Some school district employees strapped with tax bills because of payroll error
Published 12:10 am Thursday, June 2, 2022
SALISBURY — Rowan-Salisbury Schools officials have acknowledged a payroll error resulted in some employees owing federal taxes when filing this year’s returns. The issue continued into 2022 for some.
A May 12 letter to all district staff members from Interim Superintendent Jason Gardner acknowledged the error without specifying an exact date range. The letter said the district received “feedback and many questions” about federal tax withholding and noted the recent hiring of Chief Finance Officer Faith Lambeth and Director of Payroll Kim Saunders in April.
“I know it has been challenging as we have been working through financial matters related to overpayments and federal tax withholdings,” the letter reads. “I also want you to know that we recognize that each employee works for RSS out of our collective love for our students. We know you also have a responsibility to support your families. Therefore, we acknowledge it is vitally important that we are financially transparent.”
Lambeth started working on May 16 and Saunders started May 2.
“Since her arrival, Mrs. Saunders, who has extensive experience in payroll administration, has worked tirelessly with our software vendor, Serenic, to determine what happened concerning federal tax withholdings,” the letter from Gardner reads. “As of today, I can tell you we now know what happened with our software and we are confident the issue has been resolved. You will notice that resolution in your May 2022 payroll checks and moving forward.”
The district also hired school finance firm HIL Consultants.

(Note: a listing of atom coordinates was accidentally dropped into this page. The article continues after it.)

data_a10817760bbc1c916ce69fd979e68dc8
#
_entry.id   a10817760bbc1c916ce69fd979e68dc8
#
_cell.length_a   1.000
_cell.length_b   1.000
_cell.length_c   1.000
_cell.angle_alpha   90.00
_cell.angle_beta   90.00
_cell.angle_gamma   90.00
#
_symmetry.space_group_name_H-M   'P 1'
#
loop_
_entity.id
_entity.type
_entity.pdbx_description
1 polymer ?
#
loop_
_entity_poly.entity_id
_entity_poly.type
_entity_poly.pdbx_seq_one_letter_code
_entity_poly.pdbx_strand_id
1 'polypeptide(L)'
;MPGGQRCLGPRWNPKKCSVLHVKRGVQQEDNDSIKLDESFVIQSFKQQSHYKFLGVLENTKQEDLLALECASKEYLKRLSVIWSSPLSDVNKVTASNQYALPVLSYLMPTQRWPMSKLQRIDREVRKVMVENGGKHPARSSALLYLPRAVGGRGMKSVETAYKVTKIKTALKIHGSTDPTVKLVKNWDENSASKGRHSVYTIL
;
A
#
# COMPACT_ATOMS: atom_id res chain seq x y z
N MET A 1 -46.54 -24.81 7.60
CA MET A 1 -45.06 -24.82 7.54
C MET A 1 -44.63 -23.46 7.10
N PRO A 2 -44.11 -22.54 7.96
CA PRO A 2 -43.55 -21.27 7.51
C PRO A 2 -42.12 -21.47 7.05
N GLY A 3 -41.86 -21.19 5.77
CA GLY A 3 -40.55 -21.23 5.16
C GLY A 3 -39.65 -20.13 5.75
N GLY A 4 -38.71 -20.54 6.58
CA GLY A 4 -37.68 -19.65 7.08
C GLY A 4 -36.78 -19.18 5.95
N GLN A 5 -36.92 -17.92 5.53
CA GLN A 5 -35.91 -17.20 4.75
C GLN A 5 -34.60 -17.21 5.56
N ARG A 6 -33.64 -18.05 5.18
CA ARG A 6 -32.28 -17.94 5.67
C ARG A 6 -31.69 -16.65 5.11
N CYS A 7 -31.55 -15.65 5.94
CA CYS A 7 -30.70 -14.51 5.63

The Post heard from some employees who had updated their tax withholding per messages sent in 2021, but the district confirmed to the Post there was a miscalculation that resulted in some employees having their tax withholding under-calculated from January of 2021 through April of 2022 and the district became aware of the issue on May 6.
Not every employee was affected and the district is unsure of how many employees were affected by the withholding error, but in a statement to the Post, officials said they are trying to determine that number. District officials also said they are unsure of the amount of tax not withheld in error.
Michelle Whitson, a certified interventionist at Rockwell Elementary School, told the Post she and her husband, who worked for the district at the time, updated their tax information per district instructions. She said her husband’s withholdings were correct, but the family owed $6,000 because Whitson’s were not. Whitson said she knows of nine people at her school who had unexpected tax bills in the thousands of dollars.
“I had zero federal taxes taken out for the entire year of 2021,” Whitson said.
Whitson said she knows employees should check their pay stubs, but since educators have so much work today they should be able to trust the payroll department to handle withholding details correctly. She said she had to revisit the issue with the district more than once and finally began to have taxes withheld normally this March.